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Inspiring The Next Generation Of Adventurers

Mountaineer and survival instructor David Love has led expeditions on land and sea to some of the most volatile countries on Earth, but he believes that adventure should be accessible by all of us

Passionate about the power of time spent outdoors, David Love is committed to teaching his extensive survival skills – learned during his career in the British Army and on numerous expeditions to volatile areas – to young people with similarly adventurous ambitions.

But in a high-tech age where few stones are left unturned, just how applicable are the skills he seeks to teach? And if an adventure is what you crave, can the world at your doorstep provide as rich an experience as distant lands?

More than ever, young people need role models to get them off their devices and into the hills

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Q: Did time in the military inspire your life of adventure?
A: ‘I think the opposite is true, actually. I’ve always felt happiest when I’m outdoors and being active, so the Army felt like the perfect job. In reality the job is very different to how I imagined it would be when I was younger, and being on a military exercise in ‘the field’ is not quite as fun as a hike in the hills. But I’ve still loved every second of it, which is why I’m still serving today. It’s a really varied and rewarding career that’s allowed me to travel extensively to places in the world you simply cannot visit under normal circumstances.’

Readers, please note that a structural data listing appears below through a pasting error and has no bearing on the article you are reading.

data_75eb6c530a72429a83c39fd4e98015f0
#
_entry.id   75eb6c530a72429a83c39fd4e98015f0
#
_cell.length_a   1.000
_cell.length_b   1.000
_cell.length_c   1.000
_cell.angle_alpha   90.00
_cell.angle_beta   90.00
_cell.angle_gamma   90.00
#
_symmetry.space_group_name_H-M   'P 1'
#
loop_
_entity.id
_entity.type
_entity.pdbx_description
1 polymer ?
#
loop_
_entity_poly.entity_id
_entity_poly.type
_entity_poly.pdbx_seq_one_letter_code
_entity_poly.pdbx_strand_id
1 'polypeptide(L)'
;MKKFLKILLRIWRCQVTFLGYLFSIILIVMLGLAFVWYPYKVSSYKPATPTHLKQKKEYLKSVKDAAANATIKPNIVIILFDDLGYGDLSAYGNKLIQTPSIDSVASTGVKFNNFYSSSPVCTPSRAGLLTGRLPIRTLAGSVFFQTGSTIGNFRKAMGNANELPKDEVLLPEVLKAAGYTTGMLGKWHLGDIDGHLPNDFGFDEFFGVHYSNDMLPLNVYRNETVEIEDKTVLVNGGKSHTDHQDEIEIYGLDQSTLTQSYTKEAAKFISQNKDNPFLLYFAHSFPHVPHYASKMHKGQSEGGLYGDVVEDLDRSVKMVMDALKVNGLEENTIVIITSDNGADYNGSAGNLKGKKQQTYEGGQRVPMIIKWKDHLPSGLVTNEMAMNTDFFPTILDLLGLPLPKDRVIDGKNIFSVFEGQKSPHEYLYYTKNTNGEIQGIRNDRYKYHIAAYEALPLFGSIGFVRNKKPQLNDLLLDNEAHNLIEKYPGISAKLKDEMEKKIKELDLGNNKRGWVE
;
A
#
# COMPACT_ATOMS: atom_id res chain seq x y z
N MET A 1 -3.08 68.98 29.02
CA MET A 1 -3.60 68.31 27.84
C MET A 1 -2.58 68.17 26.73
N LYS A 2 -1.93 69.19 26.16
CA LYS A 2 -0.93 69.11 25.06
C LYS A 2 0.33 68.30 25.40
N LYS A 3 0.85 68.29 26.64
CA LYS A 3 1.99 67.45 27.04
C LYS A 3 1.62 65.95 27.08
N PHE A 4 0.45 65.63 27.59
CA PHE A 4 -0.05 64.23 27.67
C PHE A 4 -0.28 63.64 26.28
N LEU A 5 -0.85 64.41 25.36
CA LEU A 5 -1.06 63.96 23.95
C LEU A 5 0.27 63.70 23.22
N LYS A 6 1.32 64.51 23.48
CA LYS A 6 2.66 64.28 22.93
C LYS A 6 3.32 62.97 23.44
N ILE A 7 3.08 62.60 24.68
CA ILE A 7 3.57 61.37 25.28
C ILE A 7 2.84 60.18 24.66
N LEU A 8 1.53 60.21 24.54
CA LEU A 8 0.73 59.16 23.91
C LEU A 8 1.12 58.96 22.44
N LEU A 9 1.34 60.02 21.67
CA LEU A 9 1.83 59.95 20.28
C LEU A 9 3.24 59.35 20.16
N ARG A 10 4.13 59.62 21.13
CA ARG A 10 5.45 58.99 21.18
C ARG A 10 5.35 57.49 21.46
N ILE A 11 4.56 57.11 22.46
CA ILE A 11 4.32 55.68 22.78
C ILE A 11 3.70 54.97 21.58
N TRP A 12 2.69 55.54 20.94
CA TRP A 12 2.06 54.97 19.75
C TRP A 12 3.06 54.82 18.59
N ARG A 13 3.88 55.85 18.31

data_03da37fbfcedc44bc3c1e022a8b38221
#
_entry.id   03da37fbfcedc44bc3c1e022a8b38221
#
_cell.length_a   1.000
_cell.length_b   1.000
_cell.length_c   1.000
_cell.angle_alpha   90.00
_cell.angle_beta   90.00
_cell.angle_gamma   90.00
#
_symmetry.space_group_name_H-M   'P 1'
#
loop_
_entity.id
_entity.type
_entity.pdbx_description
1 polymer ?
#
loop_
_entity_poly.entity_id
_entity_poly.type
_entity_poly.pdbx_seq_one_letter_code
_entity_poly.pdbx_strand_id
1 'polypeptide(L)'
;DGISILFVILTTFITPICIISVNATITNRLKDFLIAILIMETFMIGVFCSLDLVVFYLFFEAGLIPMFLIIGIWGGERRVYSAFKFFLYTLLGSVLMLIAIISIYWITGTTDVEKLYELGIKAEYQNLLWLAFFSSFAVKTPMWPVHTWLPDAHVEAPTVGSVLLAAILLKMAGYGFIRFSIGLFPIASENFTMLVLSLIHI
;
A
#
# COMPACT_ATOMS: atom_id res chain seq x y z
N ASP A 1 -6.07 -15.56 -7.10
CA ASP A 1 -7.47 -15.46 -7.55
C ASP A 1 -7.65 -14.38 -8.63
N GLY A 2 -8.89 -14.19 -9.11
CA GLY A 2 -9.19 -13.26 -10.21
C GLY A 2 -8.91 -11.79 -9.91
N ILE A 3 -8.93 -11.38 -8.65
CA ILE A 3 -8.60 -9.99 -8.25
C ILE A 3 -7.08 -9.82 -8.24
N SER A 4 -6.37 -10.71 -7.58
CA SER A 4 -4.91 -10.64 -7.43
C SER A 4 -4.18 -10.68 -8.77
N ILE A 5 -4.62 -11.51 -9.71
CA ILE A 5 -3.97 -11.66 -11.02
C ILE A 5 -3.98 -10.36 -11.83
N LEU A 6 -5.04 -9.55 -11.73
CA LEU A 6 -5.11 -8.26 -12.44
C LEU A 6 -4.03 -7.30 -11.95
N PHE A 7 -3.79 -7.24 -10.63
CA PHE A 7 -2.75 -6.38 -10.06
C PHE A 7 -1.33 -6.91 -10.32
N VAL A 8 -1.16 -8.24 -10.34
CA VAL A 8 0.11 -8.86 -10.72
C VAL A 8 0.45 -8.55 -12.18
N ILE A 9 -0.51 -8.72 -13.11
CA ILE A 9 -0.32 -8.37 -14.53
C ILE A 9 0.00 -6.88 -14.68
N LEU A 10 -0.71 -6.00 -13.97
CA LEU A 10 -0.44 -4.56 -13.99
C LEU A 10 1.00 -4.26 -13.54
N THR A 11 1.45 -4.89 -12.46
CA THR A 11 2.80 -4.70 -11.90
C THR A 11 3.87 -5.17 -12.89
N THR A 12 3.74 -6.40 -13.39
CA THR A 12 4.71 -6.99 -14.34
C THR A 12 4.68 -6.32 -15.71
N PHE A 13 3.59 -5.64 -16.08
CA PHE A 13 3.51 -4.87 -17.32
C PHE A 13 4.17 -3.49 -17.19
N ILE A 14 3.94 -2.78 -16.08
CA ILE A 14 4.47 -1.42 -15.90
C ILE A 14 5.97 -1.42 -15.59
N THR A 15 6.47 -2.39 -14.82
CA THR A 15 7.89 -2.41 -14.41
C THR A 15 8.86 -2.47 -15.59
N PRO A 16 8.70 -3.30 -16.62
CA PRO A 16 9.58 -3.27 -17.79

Q: Much of your work is about inspiring young people to take on their own adventures – why do you think that’s important?
A: ‘Some of my fondest and longest lasting memories are those of positive role models, particularly when they’ve helped me discover my spirit of adventure. I owe so much to those people, because they shaped who I am today. I’m now in a position where I can do the same and there’s nothing I enjoy more than getting out with a group of kids in the mountains, and getting them to the top of something they thought was impossible at the start of the day.’

‘Now, more than ever, young people need good role models to get them off their devices and into the hills, and we all have a duty to pass on our skills and knowledge to the next generation. The outdoors is where they’ll get the best education in the world!’

Q: How relevant are survival skills in the modern world?
A: ‘Survival skills are all about having the right mindset: a positive attitude to overcoming challenging situations, your own sense of independence and knowing that you’ve overcome fears and adversity. As a qualified Bear Grylls Survival Instructor, I know that practising these skills as often as you can builds mental and physical resilience and you’ll be able to operate more effectively in your day-to-day routine. You’ll also be less stressed when the going gets tough at home or at work. The world won’t always hand life to you on a plate, so the sooner you can discover your complete independence the better.’